In adapting a disrupted traditional course to an online environment, instructors may wish to take advantage of a variety of media types to engage students and substitute for in-person instruction such as video, lecture capture, electronic articles, pictures and graphics, and surveys. Media and links to outside websites can be embedded in a Canvas page and organized as part of a module. This way students are not directed to exterior sites, don’t have to hunt down resources in different locations, and can find everything they need in one place. Canvas also has plugin capabilities for applications like Perusall.
Give Specific Guidance and Sign-Post Often
Since instructors will not always be available to answer questions in real time, it’s vital to give students clear and specific instructions for navigating Canvas modules. Make sure students know what modules are and how to access them. Within modules themselves, it’s advisable to sign-post often and provide students with clear, up-front descriptions of what is expected of them. Consider beginning each module with an overview of its components. Introductory statements like “in this module we will: 1)… 2)…” or “by the end of this module you should be able to…” are helpful guides for students. Instructors may want to similarly introduce any embedded media by suggesting larger questions, issues, or concepts students should keep in mind while reading or watching.
Include Interactive Components
Consider giving students an opportunity to reinforce what they’ve learned throughout a module via an interactive component. Rather than simply asking students to read or watch through online materials, instructors can design modules to culminate in discussion board posts, the electronic submission of an assignment, or a quiz. Discussion boards, assignments, and quizzes can be included directly in a module like pages. These features of Canvas may also prove to be suitable substitutions for in-person discussions, group activities, or examinations that were disrupted in traditional course formats. Whatever the interactive components, be sure to provide a specific forum for student questions.
Summarize and Contextualize
However students interact with module content, instructors should set clear expectations for how and when they will respond. Consider debriefing assignments and discussions in a general way with the whole class or responding to students individually, so that there is regular guidance from the instructor in response to students’ independent work online. Instructors might also consider how to contextualize a Canvas module within the larger work of the course, be that to other Canvas modules, assignment/exam structures, or synchronous web-conferencing. To return to the concept of sign-posting, statements like “in the last module/Zoom/assignment we [X]… and in this module/Zoom/assignment we will build on that by…” can help students keep track of the trajectory and goals of a course across different modes of instruction.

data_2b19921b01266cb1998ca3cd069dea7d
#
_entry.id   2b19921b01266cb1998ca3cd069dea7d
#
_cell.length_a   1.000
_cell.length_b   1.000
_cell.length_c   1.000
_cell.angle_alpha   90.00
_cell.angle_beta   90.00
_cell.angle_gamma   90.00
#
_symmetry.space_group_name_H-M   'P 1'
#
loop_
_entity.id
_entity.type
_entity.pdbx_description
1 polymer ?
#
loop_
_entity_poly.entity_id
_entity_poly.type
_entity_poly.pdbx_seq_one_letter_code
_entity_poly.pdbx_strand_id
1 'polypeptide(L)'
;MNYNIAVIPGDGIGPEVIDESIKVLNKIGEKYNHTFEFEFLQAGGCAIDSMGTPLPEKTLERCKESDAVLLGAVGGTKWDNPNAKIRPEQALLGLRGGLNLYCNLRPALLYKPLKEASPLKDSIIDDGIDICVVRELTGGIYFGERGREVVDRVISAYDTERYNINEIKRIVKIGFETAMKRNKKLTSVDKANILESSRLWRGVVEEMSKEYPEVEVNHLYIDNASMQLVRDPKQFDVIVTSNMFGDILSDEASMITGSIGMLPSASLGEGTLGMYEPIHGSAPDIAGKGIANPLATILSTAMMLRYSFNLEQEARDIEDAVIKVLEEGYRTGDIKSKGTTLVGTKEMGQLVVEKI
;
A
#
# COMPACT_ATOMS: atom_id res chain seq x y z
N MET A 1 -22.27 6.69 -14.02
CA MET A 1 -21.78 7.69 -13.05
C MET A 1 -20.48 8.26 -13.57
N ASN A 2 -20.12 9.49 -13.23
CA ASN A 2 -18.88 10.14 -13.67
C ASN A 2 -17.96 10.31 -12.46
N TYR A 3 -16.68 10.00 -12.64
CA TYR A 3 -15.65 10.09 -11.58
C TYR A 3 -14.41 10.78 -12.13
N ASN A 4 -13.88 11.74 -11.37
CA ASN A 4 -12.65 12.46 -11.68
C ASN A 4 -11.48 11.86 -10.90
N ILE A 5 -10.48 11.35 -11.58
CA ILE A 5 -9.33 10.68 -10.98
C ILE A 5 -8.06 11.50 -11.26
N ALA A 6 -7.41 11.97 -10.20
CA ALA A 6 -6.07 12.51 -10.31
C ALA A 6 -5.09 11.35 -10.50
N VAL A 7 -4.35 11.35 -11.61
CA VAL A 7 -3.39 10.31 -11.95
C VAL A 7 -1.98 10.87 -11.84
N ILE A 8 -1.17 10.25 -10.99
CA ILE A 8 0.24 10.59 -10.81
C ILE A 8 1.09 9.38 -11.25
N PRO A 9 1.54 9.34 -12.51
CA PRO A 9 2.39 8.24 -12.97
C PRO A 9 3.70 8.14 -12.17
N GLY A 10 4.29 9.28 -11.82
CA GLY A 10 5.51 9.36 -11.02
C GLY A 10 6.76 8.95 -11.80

Play to the Strengths of Online Instruction
Finally, while many instructors (and students) may understandably feel that something is lost in adapting a course planned for a traditional, in-person environment to an online environment, it’s worth briefly considering some advantages of online learning. A lot of online learning can be iterative in a way that in-person lectures or discussions often are not. For example, students can pause and rewind a video when they don’t understand a point, they can page through a module twice, or return to module materials when studying for an exam. Online learning and discussions can also offer more space for student reflection. Students can engage material at their own pace and, if asked to comment on it, have more time to develop careful, considered responses than they might in an in-person discussion. Instructors might be surprised to find that some students who are reluctant to participate in person make substantial contributions in an online forum. When contemplating how to modify an in-person course for an online environment, consider how these and other potential strengths of online learning might benefit the adapted course and its students.
4 Tips for Making Online Courses More Welcoming – Video [Educause, 2019]
How to Keep the Human Element in Online Classes – Article [EdSurge, 2016]
Creating Real Time Connections Online – Resource [Harvard University]
11 Tips for Setting the Tone in Your Online Course – Article [Faculty Focus, 2007]
Creating Online Learning Experiences: Effective Practices – E-book Chapter [ Crosslin, et al, 2018]
Adjusted Syllabus “Principles” – Brandon Bayne of UNC-Chapel Hill developed new course principles for his revised remote instruction syllabus